Mayoral race off to a slow start
Two of Christchurch’s most seasoned political campaigners are going it alone to decide who will be the next mayor of the city.
Today Labour MP Lianne Dalziel ends months of speculation by officially declaring her candidacy for the mayoralty against incumbent Bob Parker.
The experienced pair are the only two candidates publicly in the race, and while they will loom large over the local political scene until the October election, both will do it by themselves.
Neither has a running mate, and Parker says he has only a shoe-string budget for the campaign.
Dalziel, who will stand as an independent, is saying little about her platform or her policies, but confirmed she will resign as Labour's Christchurch East MP.
‘‘People have been telling me they want me to run for the mayoralty and I’ve decided to do that. It was a big decision to make, but I’m really quite relieved now that it is made.’’
Despite having had discussions with several people, including Student Volunteer Army founder Sam Johnson, about standing together, Dalziel will not be running with a ticket or a team.
‘‘The first thing I want to do is unite the council,'' she said.
‘‘At the moment, you hear councillors talking about an A team and a B team, and I don’t think there is any room for more than one team around the table.’’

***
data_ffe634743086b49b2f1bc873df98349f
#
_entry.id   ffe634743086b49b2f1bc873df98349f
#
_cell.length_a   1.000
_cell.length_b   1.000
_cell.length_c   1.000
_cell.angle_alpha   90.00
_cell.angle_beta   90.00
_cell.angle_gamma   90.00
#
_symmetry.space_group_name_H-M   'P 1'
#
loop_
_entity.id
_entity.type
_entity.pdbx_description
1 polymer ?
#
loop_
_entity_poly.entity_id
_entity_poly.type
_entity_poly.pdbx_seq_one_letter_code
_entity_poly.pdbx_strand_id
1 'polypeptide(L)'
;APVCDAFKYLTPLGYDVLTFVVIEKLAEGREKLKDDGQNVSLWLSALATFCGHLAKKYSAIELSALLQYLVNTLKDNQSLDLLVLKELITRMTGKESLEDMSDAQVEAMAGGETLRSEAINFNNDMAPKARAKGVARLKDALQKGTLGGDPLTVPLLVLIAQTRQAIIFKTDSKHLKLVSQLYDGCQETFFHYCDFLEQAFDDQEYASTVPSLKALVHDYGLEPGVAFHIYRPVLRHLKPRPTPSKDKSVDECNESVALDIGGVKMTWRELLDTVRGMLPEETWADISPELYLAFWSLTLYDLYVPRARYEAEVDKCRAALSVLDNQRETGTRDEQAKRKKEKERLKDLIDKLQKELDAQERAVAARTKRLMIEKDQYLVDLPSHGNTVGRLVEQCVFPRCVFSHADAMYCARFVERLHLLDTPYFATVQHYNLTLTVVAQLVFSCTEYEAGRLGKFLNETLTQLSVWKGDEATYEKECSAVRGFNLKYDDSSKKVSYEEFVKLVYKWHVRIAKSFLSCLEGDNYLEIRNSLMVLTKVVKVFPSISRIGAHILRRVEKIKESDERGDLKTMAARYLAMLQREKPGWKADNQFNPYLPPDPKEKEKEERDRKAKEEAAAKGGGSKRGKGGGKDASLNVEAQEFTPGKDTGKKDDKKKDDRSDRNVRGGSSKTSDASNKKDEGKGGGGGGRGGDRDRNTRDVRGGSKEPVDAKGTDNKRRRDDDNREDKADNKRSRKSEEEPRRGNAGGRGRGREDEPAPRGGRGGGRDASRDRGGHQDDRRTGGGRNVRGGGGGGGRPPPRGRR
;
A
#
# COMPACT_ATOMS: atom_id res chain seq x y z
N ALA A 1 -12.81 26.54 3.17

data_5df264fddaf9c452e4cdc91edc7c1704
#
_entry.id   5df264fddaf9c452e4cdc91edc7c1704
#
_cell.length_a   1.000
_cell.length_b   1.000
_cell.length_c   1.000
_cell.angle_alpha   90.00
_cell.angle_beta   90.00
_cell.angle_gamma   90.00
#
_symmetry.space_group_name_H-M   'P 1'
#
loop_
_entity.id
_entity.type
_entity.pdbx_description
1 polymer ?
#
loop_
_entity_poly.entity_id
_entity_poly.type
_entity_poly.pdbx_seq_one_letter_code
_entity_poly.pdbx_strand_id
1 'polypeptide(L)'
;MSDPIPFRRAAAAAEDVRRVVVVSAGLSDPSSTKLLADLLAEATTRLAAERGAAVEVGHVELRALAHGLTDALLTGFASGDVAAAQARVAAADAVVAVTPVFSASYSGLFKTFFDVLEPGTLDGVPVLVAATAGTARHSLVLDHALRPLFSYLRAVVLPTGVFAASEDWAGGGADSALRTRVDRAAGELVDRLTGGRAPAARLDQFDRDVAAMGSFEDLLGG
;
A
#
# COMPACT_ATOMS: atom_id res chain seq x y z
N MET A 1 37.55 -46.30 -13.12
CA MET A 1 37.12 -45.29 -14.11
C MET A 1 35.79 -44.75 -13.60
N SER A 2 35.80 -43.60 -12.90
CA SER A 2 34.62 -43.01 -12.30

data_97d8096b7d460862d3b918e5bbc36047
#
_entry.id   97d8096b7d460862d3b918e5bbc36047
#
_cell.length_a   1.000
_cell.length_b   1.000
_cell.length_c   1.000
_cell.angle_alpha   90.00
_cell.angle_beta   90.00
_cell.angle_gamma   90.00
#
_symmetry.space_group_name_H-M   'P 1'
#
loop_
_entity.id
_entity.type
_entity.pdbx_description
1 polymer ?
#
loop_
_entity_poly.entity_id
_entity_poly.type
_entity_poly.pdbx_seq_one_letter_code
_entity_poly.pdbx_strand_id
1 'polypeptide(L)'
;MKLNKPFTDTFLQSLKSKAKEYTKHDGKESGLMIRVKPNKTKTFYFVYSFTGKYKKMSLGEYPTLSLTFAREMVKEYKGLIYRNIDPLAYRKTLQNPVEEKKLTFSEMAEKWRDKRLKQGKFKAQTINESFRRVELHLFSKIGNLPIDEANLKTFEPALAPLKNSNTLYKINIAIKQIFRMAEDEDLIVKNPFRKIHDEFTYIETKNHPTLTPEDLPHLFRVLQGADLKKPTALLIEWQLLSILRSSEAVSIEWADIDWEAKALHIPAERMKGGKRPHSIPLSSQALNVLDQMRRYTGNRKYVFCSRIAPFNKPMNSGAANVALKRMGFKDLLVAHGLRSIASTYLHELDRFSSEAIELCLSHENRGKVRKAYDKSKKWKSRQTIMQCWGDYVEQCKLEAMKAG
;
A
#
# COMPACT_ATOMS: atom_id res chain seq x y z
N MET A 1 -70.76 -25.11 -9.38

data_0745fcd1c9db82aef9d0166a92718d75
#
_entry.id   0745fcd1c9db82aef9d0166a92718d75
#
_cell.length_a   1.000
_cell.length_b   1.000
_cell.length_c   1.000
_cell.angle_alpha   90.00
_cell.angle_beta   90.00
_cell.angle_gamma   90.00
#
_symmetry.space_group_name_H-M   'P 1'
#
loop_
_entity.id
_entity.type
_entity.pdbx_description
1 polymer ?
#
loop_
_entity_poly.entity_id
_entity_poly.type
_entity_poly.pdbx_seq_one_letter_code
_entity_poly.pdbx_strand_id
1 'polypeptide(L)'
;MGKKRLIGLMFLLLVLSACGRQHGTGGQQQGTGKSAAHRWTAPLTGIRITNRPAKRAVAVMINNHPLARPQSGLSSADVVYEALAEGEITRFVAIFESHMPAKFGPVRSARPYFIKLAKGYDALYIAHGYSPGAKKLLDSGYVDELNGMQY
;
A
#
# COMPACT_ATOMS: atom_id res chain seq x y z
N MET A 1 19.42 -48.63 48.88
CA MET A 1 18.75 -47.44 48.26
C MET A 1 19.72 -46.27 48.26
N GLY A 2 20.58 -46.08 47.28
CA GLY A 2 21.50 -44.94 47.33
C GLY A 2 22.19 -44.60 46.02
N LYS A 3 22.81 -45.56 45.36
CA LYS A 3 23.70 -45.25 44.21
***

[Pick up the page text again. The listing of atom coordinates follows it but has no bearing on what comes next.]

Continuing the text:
Parker said he had been assuming for months that Dalziel would be his main rival, but it was hard to gauge what kind of campaign she would run or how she would be perceived by voters as she had yet to put forward any policies or ideas.
He suggested she would have considerably more resources to throw at the campaign because of her Labour Party connections, while he was reluctant to ask people for financial backing.
‘‘I don’t like that side of the game. I don’t like asking people for things and I certainly don’t like asking them for money,’’ said Parker, who paid for most of the $60,000 he spent on his last campaign.
He said that despite the stress and the strain of the past three years, he was going into this election with more enthusiasm and energy than in 2010.
He loved his job and wanted to help steer Christchurch through the rebuild.
Asked what he thought his chances of winning another term were, Parker said he felt he had solid support across the city.
‘‘I’ve got a reasonable expectation of winning, but you don’t count on it,’’ he said.
Dalziel would not divulge details about her platform or policies yet because she wanted time to talk to people and gather information on key issues.
I want to set up a very broad-based sounding board that actually engages a number of people from all walks to life and across the political spectrum and build that into the kind of sounding board that won’t just be available to me before the election but will be available to the whole council after the election.’’
She dismissed any suggestion that if elected she would have trouble working with Canterbury Earthquake Recovery Minister Gerry Brownlee, her current political opponent as Labour’s earthquake recovery spokeswoman, saying she had a proven track record of working across political lines.
Parker is not convinced the partnership would work.
''She's called for him to resign and clearly there has been a lot of personal angst between them in the past,'' he said.
''Gerry and I occasionally bang heads, but we get on really well and have a good relationship.''